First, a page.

Poverty and InequalitySexual and Reproductive HealthFamily, Maternal & Child HealthMethodology

Correlates of misperception of breast cancer risk among Korean-American Women

TitleCorrelates of misperception of breast cancer risk among Korean-American Women
Publication TypeJournal Article
Year of Publication2016
AuthorsKim, J, Huh, BY, Han, HR
JournalWomen Health
Date PublishedAug-Sep
ISBN Number1541-0331 (Electronic)0363-0242 (Linking)
Accession Number26580449
Keywords*Asian, *behavior, *breast cancer, *Health Knowledge, Attitudes, Practice, *mammography, *Pessimism, *psychosocial, *uterine cancer, Adult, Aged, Asian Americans/*psychology, attitude to health, Breast Neoplasms/diagnosis/*ethnology/psychology, community-based participatory research, Cultural Characteristics, Female, Health Surveys, Humans, mammography, Mass Screening, Middle Aged, Risk Assessment/*statistics & numerical data, Self Efficacy, Social Support, Socioeconomic Factors, United States, Uterine Cervical Neoplasms/diagnosis/*ethnology/psychology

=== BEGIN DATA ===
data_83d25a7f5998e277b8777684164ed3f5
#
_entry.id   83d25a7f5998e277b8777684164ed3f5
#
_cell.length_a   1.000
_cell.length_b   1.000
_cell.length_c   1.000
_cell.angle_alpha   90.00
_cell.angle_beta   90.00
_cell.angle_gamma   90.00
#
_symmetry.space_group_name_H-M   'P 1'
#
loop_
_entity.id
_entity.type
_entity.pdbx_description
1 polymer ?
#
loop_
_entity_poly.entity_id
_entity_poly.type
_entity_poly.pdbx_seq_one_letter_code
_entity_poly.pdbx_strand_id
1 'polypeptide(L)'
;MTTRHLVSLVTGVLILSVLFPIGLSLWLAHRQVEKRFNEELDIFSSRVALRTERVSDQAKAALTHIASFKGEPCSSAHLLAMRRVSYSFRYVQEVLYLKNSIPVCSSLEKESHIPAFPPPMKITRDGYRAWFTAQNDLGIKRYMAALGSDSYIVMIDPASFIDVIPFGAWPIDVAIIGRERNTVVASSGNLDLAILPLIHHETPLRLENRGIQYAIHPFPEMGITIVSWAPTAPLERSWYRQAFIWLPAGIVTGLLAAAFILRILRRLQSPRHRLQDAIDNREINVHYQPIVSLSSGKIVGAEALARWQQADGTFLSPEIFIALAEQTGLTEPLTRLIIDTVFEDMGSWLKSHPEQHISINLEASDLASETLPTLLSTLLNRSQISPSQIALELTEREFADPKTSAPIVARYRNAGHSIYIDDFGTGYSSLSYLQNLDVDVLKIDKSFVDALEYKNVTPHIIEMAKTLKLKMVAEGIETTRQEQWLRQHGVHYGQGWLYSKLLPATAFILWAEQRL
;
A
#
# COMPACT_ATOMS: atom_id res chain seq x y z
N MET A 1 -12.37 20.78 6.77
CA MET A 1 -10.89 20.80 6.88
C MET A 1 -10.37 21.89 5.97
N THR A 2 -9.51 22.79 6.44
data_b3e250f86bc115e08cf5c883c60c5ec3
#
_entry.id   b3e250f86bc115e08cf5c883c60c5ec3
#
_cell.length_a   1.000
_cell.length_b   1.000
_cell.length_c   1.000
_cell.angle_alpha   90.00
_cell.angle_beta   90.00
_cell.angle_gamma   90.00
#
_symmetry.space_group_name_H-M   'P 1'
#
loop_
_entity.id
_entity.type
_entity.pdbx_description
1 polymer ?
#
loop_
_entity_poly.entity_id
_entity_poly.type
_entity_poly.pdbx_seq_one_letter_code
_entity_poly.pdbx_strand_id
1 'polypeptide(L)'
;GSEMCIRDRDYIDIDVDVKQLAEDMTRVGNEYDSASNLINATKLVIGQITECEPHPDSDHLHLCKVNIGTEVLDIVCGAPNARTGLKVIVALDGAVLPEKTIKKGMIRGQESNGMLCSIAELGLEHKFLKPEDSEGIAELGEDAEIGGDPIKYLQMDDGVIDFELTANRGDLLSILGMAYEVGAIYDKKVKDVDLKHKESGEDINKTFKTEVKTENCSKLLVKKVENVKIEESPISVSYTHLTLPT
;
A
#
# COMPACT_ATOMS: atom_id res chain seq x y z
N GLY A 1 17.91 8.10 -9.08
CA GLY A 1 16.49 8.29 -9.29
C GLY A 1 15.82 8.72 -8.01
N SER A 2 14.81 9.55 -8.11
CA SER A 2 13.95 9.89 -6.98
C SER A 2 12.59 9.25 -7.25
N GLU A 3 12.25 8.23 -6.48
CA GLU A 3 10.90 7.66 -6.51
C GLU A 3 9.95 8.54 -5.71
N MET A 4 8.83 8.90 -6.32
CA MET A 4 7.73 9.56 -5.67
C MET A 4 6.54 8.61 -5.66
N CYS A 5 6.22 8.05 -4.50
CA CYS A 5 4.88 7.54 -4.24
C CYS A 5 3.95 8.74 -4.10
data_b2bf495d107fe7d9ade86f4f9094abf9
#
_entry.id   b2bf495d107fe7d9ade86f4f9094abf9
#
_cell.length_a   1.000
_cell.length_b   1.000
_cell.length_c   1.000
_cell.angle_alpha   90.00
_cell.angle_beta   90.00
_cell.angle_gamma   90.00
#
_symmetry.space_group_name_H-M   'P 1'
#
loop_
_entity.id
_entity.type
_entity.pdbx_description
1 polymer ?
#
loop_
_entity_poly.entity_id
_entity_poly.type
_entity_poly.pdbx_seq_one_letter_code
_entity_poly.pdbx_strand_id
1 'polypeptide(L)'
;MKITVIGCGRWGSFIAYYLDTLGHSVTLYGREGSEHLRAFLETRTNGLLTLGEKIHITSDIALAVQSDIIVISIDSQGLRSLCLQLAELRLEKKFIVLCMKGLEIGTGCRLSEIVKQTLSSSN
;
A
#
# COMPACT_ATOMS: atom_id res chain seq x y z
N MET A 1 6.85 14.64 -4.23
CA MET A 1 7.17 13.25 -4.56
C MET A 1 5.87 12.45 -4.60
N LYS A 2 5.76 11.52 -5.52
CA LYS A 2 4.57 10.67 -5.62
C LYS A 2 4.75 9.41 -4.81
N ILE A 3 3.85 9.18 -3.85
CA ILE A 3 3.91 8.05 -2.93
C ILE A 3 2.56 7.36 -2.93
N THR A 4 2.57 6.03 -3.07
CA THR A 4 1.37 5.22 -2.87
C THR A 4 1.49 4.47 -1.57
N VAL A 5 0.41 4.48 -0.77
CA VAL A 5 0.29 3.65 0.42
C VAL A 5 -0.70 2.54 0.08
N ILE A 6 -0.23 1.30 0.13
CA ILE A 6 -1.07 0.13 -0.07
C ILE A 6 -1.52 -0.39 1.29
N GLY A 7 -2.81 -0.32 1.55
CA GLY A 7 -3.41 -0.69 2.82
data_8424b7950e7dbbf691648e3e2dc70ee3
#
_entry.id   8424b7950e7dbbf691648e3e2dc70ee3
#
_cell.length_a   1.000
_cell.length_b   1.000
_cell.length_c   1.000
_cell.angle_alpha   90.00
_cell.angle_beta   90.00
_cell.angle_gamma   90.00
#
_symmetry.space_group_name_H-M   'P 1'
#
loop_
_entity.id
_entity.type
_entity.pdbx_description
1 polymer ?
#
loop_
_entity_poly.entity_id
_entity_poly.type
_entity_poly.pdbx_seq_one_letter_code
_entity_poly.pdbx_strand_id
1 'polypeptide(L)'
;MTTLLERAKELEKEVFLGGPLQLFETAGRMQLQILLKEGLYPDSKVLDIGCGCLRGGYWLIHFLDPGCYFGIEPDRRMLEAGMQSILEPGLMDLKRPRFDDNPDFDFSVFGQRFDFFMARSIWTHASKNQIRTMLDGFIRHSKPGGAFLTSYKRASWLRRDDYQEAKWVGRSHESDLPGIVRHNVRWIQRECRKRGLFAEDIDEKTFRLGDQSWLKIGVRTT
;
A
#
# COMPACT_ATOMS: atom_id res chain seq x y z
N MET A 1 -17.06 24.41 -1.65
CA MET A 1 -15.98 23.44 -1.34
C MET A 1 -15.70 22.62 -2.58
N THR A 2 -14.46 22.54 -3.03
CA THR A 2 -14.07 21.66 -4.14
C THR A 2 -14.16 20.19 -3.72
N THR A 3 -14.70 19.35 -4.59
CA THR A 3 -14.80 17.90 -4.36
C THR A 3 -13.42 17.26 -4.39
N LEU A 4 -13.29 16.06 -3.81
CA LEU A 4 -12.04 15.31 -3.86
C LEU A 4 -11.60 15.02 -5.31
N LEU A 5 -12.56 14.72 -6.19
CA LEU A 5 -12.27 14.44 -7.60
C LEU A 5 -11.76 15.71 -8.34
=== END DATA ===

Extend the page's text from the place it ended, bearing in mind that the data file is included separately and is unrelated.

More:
In this study, the authors investigate the factors associated with misperception of breast cancer risk, including unrealistic optimism and unrealistic pessimism, among Korean-American women (KAW). Baseline data were collected between March 2010 and October 2011 from 421 KAW aged 40-65 years who participated in a community-based randomized intervention trial designed to promote breast and cervical cancer screening. Multivariate multinomial regression was performed to identify correlates of misperception of breast cancer risk among KAW. A total of 210 KAW (49.9%) had breast cancer risk perception consistent with their objective risk, whereas 50.1% of KAW in the study had some form of misperception of risk. Specifically, 167 participants (39.7%) were unrealistically optimistic about their own breast cancer risk; 44 (10.5%) were unrealistically pessimistic. In multivariate multinomial logistic regression analysis, living with a partner and higher education were significantly associated with higher odds of having unrealistic optimism. High social support is associated with a lower likelihood of having a pessimistic risk perception. Higher worry is associated with a higher likelihood of having unrealistic pessimism. Misperception of breast cancer risk among KAW and related factors must be considered when developing behavioral interventions for this population.